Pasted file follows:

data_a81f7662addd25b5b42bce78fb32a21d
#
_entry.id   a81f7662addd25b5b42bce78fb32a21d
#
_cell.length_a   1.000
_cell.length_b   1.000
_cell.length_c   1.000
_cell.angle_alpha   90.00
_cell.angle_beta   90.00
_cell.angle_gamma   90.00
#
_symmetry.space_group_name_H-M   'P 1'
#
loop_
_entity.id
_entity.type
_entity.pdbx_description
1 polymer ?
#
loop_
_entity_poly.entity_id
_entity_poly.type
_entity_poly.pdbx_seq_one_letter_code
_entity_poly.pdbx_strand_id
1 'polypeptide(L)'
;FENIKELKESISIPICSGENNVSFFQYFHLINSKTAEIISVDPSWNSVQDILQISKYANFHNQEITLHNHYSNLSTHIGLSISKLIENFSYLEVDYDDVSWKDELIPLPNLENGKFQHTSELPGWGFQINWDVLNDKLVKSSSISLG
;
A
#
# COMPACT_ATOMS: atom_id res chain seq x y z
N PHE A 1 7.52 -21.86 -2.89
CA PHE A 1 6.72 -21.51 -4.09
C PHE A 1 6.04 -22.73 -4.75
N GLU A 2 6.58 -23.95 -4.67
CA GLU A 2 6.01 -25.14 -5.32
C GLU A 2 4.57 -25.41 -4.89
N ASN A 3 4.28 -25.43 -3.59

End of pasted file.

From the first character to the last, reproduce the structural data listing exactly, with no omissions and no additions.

data_a81f7662addd25b5b42bce78fb32a21d
#
_entry.id   a81f7662addd25b5b42bce78fb32a21d
#
_cell.length_a   1.000
_cell.length_b   1.000
_cell.length_c   1.000
_cell.angle_alpha   90.00
_cell.angle_beta   90.00
_cell.angle_gamma   90.00
#
_symmetry.space_group_name_H-M   'P 1'
#
loop_
_entity.id
_entity.type
_entity.pdbx_description
1 polymer ?
#
loop_
_entity_poly.entity_id
_entity_poly.type
_entity_poly.pdbx_seq_one_letter_code
_entity_poly.pdbx_strand_id
1 'polypeptide(L)'
;FENIKELKESISIPICSGENNVSFFQYFHLINSKTAEIISVDPSWNSVQDILQISKYANFHNQEITLHNHYSNLSTHIGLSISKLIENFSYLEVDYDDVSWKDELIPLPNLENGKFQHTSELPGWGFQINWDVLNDKLVKSSSISLG
;
A
#
# COMPACT_ATOMS: atom_id res chain seq x y z
N PHE A 1 7.52 -21.86 -2.89
CA PHE A 1 6.72 -21.51 -4.09
C PHE A 1 6.04 -22.73 -4.75
N GLU A 2 6.58 -23.95 -4.67
CA GLU A 2 6.01 -25.14 -5.32
C GLU A 2 4.57 -25.41 -4.89
N ASN A 3 4.28 -25.43 -3.59